knowing of HIV positiveness and grief process
Jan 7, 1999
Hello Doctor Shernoff! I am about to finish my degree in Psychology at the University of Oporto, Portugal. I am working in supervision with additcs, and was faced with having, for the first time, to assist a pacient be transmited of his HIV positiveness. When discussinh the subject with the responsable therapist, she compared this to the grief process, and human adaptation in general. I would like to know if you agree, and woul also like to request, in your opinion, wich are the important aspects to consider, when having to communicate HIV positiveness to a heroin addict in treatment, or pacient in general. Thank you very much. Meria Carvalho, Oporto, Portugal.
Response from Mr. Shernoff
The dynamics are much more of crisis than grief upon first learning of one's being HIV positive. Eventually, weeks or months later some mourning may or may not emerge for one's illusion of immortality.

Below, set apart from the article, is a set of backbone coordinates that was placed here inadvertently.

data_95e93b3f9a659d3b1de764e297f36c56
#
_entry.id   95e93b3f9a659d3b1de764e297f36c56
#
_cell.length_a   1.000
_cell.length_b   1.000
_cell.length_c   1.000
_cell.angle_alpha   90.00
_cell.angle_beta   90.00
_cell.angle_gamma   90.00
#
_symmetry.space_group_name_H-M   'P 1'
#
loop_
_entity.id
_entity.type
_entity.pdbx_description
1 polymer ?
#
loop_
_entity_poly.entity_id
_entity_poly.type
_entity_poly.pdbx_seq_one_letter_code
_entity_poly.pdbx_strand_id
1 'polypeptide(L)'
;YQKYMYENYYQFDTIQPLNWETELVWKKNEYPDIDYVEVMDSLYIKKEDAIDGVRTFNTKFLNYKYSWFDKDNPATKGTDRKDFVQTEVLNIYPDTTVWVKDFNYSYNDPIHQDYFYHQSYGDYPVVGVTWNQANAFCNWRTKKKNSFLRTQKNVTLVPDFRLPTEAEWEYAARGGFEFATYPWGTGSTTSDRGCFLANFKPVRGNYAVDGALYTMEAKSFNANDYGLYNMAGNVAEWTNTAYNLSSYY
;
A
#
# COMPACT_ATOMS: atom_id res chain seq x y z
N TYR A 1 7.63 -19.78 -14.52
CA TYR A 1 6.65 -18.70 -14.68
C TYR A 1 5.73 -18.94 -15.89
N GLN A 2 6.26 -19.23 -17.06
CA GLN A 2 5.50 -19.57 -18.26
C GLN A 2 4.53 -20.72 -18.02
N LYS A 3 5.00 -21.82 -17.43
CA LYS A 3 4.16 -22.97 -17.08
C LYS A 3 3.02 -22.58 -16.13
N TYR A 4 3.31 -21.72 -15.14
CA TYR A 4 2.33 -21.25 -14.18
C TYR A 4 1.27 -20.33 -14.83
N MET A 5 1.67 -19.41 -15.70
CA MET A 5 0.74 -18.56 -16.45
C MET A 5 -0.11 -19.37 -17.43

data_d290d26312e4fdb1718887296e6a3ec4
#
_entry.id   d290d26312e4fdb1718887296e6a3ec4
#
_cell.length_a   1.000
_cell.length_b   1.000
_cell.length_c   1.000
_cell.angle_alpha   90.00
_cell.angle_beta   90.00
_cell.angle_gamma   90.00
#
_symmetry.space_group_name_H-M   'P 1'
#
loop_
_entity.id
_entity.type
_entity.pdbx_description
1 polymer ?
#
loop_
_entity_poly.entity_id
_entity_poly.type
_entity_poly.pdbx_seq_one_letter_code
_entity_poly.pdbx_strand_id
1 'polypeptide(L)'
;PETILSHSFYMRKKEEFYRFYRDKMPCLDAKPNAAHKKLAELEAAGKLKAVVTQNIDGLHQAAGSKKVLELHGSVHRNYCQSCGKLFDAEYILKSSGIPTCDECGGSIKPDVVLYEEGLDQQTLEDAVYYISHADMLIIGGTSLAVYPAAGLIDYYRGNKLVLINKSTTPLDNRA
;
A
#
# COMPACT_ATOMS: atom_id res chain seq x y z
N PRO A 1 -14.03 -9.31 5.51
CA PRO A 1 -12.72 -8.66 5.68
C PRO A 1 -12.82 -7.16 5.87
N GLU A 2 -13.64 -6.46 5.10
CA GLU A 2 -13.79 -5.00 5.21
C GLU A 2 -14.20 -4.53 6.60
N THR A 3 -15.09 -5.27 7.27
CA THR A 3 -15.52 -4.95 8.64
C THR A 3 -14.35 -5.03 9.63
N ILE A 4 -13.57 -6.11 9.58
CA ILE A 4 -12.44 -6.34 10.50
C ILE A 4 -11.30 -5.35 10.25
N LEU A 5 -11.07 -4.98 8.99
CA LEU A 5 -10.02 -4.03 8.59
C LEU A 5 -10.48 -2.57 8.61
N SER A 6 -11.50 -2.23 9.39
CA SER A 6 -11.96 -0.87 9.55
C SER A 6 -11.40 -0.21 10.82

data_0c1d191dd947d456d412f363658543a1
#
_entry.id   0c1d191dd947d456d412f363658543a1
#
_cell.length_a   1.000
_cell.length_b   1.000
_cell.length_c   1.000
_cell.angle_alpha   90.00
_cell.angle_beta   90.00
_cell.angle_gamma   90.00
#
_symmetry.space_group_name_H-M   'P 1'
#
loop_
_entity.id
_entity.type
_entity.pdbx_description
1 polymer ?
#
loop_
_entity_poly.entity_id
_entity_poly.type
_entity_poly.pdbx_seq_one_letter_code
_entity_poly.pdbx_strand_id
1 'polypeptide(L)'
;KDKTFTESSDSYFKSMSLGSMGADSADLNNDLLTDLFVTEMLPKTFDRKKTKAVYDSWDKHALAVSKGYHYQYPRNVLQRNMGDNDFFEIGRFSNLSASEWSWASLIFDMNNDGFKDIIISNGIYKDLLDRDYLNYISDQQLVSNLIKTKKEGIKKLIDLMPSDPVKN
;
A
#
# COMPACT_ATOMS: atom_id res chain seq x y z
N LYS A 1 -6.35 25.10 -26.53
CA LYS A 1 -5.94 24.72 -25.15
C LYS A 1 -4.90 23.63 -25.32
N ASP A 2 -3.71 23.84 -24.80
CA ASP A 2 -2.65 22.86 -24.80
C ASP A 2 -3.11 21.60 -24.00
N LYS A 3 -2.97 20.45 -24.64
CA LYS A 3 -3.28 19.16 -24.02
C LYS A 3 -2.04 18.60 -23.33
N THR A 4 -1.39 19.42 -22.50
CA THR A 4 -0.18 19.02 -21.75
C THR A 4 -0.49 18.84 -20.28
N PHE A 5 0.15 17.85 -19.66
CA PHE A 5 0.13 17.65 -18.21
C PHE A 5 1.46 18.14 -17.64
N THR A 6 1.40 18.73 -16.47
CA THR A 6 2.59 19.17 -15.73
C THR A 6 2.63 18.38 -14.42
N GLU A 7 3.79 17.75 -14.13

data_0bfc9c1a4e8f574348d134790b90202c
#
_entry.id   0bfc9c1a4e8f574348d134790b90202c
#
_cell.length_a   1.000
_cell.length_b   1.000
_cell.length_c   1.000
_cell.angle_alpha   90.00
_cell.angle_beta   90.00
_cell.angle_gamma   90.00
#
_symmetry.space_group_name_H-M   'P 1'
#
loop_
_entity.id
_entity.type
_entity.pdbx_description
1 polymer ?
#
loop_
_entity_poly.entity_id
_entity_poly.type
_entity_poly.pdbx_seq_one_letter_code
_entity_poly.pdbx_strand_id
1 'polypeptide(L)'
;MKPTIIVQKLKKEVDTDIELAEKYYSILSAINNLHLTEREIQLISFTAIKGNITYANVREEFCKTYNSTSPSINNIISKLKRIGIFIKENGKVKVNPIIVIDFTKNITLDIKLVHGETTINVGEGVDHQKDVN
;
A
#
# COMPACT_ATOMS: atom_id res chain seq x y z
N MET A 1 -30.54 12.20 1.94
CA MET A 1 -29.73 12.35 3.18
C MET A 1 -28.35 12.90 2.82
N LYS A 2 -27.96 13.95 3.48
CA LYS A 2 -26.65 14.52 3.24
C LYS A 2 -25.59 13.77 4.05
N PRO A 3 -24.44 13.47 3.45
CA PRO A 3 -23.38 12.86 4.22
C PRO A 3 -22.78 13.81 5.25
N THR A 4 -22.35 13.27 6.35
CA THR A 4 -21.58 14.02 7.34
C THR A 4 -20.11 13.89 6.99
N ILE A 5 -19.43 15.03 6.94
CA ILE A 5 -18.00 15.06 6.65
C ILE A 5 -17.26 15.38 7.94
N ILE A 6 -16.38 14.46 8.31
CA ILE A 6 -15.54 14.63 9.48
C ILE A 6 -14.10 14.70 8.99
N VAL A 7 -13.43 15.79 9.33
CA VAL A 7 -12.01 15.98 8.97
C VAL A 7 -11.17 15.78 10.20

The initial work is to help the patient begin to make the psychic and practical accomodations to living with a life threatening and potentially fatal illness that is also communicable through unprotected sex and unsafe sharing of intravenous needle using paraphernalia. Part of this accomodation is to help him or her begin to become educated about HIV prevention, transmission, safer sex, safer drug use, and treatment options. This is not an easy amount of information for any person to begin to digest, especially while in the midst of a major life crisis.
This is when the mental health professional using a psycho-educational format of counseling can be enormously valuable. I do not believe that there is any great difference in how the information needs to be communicated based on the route of infection.
I hope that this is helpful. Michael Shernoff, MSW
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